Candidates for the top posts in state government are promising changes following an investigation by The Atlanta Journal-Constitution into how sexual harassment complaints by state employees are handled.
Emboldened by #MeToo, a half dozen state emergency management employees came forward about a supervisor putting his hands on women who didn’t want to be touched, making locker-room jokes they didn’t want to hear. His punishment: A talking-to. No written reprimand. No disciplinary action.
National youth hockey officials are looking into allegations of sexual misconduct and the sudden suicide of a popular Gwinnett County coach. Parents of at least two players on the Atlanta Phoenix, a Duluth-based 16-and-under travel hockey team, reported to Gwinnett police Aug. 23 that their children had been sexually victimized by head coach Jason Greeson.
Georgia resident Alex Michael Ramos faces years in prison for his role in last year’s beating of a black man in Charlottesville, Va., in the chaos following the Unite the Right rally. Ramos, a 34-year-old resident of Jackson, Ga., was one of several white men caught on video beating DeAndre Harris in a parking garage Aug, 12, 2017.
In Georgia, state government departments and agencies are told they can handle sexual harassment claims in a way that fits their culture. But this freedom can result in outcomes that leave victims disillusioned. Too often that was the case at the Department of Behavioral Health and Developmental Disabilities, an AJC examination found.
Her boss at the agricultural lab touched her lower back so much, she dreaded going to work. In the emergency management office, women were subjected to a supervisor’s repeated crude comments about sex, as well as shoulder rubs and his fingers in their hair.
Newnan City Manager Cleatus Phillips had a terrible vision when a neo-Nazi group requested a permit request in early March to hold a rally in his town: Charlottesville. “This was the group in Charlottesville,” he said.
Organizers of a massive gun-control rally outside of the State Capitol last week struggled to be heard. That’s because their sound system didn’t work — the electrical outlets at Liberty Plaza were dead. As more than 1,500 strained to hear speakers, longtime State Rep.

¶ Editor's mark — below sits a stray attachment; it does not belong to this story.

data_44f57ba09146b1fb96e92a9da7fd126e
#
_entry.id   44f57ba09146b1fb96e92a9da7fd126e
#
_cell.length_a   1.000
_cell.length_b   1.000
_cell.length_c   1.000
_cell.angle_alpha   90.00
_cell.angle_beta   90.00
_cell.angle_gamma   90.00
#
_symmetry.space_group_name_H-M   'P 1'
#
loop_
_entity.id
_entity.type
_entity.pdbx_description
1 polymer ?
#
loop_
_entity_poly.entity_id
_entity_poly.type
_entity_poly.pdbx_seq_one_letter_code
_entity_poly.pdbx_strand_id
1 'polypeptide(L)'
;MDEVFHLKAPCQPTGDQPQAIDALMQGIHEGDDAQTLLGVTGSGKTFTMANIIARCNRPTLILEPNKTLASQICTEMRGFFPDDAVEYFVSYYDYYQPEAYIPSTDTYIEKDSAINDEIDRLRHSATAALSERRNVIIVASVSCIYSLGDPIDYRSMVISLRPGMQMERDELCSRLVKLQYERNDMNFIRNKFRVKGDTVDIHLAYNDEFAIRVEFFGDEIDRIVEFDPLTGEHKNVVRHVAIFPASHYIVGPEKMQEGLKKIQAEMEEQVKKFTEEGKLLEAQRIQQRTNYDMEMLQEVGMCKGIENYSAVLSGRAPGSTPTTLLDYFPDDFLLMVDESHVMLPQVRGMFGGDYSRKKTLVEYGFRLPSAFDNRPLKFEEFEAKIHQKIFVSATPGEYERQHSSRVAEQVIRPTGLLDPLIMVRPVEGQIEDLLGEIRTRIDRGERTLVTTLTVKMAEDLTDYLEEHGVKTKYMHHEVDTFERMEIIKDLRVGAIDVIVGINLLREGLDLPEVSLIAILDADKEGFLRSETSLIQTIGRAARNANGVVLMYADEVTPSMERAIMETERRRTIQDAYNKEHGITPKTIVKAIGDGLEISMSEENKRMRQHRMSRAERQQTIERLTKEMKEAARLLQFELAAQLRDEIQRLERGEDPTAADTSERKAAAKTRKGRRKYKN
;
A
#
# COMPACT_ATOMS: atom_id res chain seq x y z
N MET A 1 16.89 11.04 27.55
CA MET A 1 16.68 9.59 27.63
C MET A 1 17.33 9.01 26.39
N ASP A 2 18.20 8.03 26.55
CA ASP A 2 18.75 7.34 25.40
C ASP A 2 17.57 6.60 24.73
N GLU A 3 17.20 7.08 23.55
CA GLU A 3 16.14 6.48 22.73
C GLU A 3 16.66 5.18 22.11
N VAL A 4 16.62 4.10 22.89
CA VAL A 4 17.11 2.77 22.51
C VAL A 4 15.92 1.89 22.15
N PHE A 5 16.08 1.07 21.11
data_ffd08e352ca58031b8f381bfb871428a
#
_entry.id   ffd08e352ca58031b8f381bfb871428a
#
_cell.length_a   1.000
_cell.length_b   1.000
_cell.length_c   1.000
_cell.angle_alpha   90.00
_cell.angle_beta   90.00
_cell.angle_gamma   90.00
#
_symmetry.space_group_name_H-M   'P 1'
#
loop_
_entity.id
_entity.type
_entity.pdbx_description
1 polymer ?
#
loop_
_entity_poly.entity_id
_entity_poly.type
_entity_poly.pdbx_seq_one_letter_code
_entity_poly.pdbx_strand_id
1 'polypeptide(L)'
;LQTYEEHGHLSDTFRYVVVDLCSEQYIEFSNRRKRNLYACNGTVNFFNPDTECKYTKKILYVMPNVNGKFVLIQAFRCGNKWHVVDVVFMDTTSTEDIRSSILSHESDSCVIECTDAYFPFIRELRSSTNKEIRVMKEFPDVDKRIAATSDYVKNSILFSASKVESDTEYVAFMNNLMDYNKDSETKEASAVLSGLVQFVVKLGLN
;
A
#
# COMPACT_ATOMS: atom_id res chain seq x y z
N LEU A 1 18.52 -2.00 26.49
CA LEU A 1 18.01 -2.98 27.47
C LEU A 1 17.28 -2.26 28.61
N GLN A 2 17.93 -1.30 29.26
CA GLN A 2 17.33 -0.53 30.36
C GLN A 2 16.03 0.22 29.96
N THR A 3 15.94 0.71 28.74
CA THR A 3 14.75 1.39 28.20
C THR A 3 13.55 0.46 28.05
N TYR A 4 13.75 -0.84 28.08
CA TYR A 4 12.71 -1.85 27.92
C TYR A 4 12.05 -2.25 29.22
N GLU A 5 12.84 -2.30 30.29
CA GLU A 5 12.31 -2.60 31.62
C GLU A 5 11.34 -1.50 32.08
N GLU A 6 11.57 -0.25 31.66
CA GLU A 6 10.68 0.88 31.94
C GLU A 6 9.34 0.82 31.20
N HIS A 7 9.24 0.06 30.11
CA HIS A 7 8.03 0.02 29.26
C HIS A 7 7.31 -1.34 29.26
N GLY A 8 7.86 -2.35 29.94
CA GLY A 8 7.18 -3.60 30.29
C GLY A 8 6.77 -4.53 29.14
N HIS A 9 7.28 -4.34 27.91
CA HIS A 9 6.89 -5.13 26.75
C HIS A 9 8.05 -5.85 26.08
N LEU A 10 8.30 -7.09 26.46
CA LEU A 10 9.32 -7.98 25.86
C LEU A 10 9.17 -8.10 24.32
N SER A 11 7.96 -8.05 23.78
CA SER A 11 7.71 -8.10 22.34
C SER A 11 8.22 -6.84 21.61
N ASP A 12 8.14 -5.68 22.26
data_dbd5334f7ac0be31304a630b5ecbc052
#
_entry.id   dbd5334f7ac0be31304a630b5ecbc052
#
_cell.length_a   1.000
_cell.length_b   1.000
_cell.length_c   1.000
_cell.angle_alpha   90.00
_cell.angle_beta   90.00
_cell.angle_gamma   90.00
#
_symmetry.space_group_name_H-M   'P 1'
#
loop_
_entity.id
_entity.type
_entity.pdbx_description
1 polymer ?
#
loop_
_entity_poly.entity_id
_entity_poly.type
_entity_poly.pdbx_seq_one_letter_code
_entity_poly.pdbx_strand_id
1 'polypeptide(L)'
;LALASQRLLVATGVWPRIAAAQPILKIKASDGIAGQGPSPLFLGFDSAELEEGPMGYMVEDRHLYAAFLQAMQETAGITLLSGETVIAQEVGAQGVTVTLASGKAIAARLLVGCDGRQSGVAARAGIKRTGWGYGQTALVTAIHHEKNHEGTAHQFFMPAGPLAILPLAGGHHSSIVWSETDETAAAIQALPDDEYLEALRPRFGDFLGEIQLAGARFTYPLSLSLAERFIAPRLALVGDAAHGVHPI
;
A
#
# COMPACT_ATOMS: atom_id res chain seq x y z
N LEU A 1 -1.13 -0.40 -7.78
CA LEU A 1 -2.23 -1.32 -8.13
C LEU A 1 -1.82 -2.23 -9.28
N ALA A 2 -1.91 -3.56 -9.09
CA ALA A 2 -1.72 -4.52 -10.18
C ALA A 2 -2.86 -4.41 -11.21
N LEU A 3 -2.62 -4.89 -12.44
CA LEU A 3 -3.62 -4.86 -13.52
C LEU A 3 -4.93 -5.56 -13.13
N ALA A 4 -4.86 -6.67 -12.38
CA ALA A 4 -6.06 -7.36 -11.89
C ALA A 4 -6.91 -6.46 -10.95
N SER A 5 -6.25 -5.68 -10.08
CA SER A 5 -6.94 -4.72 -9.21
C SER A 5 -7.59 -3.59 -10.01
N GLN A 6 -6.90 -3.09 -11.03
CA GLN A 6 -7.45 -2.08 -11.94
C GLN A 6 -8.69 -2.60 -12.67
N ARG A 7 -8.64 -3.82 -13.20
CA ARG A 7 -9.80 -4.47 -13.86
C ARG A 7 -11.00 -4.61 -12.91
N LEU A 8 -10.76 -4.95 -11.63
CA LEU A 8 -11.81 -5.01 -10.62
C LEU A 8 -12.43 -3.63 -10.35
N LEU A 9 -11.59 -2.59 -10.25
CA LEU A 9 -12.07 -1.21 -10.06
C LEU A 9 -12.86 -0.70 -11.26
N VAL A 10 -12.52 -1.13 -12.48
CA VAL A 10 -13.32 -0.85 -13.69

Car booters got a rough ride in a state House committee considering legislation to legalize the practice. The industry wanted booting legalized throughout the state and charge a $85 fee. Instead, the House Public Safety and Homeland Security Committee said booting could only be legal where jurisdictions explicitly allow it. And it set the maximum fee at $65.
Several months ago, I wrote about a legal effort to end booting as a parking enforcement practice in Georgia. Since then I’ve gotten a regular stream of complaints from metro area drivers who are enraged at booting companies and the businesses that hire them. I told many of them I would keep an eye out
Fayette County administrators are standing behind their embattled 911 director, Bernard “Buster” Brown following a 7-hour meeting Thursday where current 911 employees defended him against charges of harassment. Others, including former center employees, restated their complaints against Brown, signaling the controversy is not over yet.
Former employees of the Fayette County 911 Center have come forward with claims of verbally abusive, harassing and degrading treatment they received at the hands of the center’s current director, Bernard “Buster” Brown.
President Donald Trump was accused of racism and appealing to white supremacists throughout his 2016 campaign, and those accusations continued through his first year in office.
Atlanta city officials had two concerns as they prepared for the first New Year’s Eve Peach Drop at Woodruff Park. First, it was going to be bone-chillingly cold. Second, the event was a soft target — an attractive venue for terrorists, foreign and domestic. As a result, officials told revelers to bundle up and abide by security restrictions.
Five years ago, state lawmakers convened in Atlanta and set about the task of ethics reform with the enthusiasm of teenagers told to clean their rooms. For years, lobbyists were allowed to give unlimited gifts of any value to public officials as long as they reported them.
Union officials are warning that the Republican tax overhaul rewards the rich while soaking the working class. Yeah, we’ve heard it before, but the union I’m talking about represents a fast-growing part of the state economy: the entertainment industry.